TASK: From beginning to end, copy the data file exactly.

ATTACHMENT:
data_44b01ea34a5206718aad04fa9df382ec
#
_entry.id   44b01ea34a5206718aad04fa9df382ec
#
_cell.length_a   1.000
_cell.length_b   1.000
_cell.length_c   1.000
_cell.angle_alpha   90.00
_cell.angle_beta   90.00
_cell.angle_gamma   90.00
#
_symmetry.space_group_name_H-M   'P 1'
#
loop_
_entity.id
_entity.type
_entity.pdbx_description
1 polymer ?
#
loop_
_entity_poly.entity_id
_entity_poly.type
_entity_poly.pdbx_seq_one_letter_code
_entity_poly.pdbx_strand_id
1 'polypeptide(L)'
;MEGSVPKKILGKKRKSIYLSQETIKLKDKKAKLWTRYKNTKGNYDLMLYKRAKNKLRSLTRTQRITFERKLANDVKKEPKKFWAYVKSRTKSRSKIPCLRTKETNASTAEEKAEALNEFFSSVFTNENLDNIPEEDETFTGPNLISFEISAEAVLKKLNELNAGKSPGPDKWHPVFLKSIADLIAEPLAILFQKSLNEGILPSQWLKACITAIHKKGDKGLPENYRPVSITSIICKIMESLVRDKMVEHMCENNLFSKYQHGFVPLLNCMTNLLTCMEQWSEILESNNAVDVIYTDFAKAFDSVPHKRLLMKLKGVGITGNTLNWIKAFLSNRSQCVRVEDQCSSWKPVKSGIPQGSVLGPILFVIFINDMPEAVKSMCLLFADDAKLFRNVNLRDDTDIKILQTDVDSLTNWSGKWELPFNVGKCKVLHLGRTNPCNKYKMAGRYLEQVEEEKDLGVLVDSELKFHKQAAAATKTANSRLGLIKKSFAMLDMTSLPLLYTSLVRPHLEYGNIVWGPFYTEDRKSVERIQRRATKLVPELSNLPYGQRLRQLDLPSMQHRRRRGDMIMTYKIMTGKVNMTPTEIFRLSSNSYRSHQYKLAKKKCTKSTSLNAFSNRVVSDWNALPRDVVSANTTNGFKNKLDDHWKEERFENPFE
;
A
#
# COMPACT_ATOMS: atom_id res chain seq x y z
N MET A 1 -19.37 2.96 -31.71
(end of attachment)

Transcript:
data_44b01ea34a5206718aad04fa9df382ec
#
_entry.id   44b01ea34a5206718aad04fa9df382ec
#
_cell.length_a   1.000
_cell.length_b   1.000
_cell.length_c   1.000
_cell.angle_alpha   90.00
_cell.angle_beta   90.00
_cell.angle_gamma   90.00
#
_symmetry.space_group_name_H-M   'P 1'
#
loop_
_entity.id
_entity.type
_entity.pdbx_description
1 polymer ?
#
loop_
_entity_poly.entity_id
_entity_poly.type
_entity_poly.pdbx_seq_one_letter_code
_entity_poly.pdbx_strand_id
1 'polypeptide(L)'
;MEGSVPKKILGKKRKSIYLSQETIKLKDKKAKLWTRYKNTKGNYDLMLYKRAKNKLRSLTRTQRITFERKLANDVKKEPKKFWAYVKSRTKSRSKIPCLRTKETNASTAEEKAEALNEFFSSVFTNENLDNIPEEDETFTGPNLISFEISAEAVLKKLNELNAGKSPGPDKWHPVFLKSIADLIAEPLAILFQKSLNEGILPSQWLKACITAIHKKGDKGLPENYRPVSITSIICKIMESLVRDKMVEHMCENNLFSKYQHGFVPLLNCMTNLLTCMEQWSEILESNNAVDVIYTDFAKAFDSVPHKRLLMKLKGVGITGNTLNWIKAFLSNRSQCVRVEDQCSSWKPVKSGIPQGSVLGPILFVIFINDMPEAVKSMCLLFADDAKLFRNVNLRDDTDIKILQTDVDSLTNWSGKWELPFNVGKCKVLHLGRTNPCNKYKMAGRYLEQVEEEKDLGVLVDSELKFHKQAAAATKTANSRLGLIKKSFAMLDMTSLPLLYTSLVRPHLEYGNIVWGPFYTEDRKSVERIQRRATKLVPELSNLPYGQRLRQLDLPSMQHRRRRGDMIMTYKIMTGKVNMTPTEIFRLSSNSYRSHQYKLAKKKCTKSTSLNAFSNRVVSDWNALPRDVVSANTTNGFKNKLDDHWKEERFENPFE
;
A
#
# COMPACT_ATOMS: atom_id res chain seq x y z
N MET A 1 -19.37 2.96 -31.71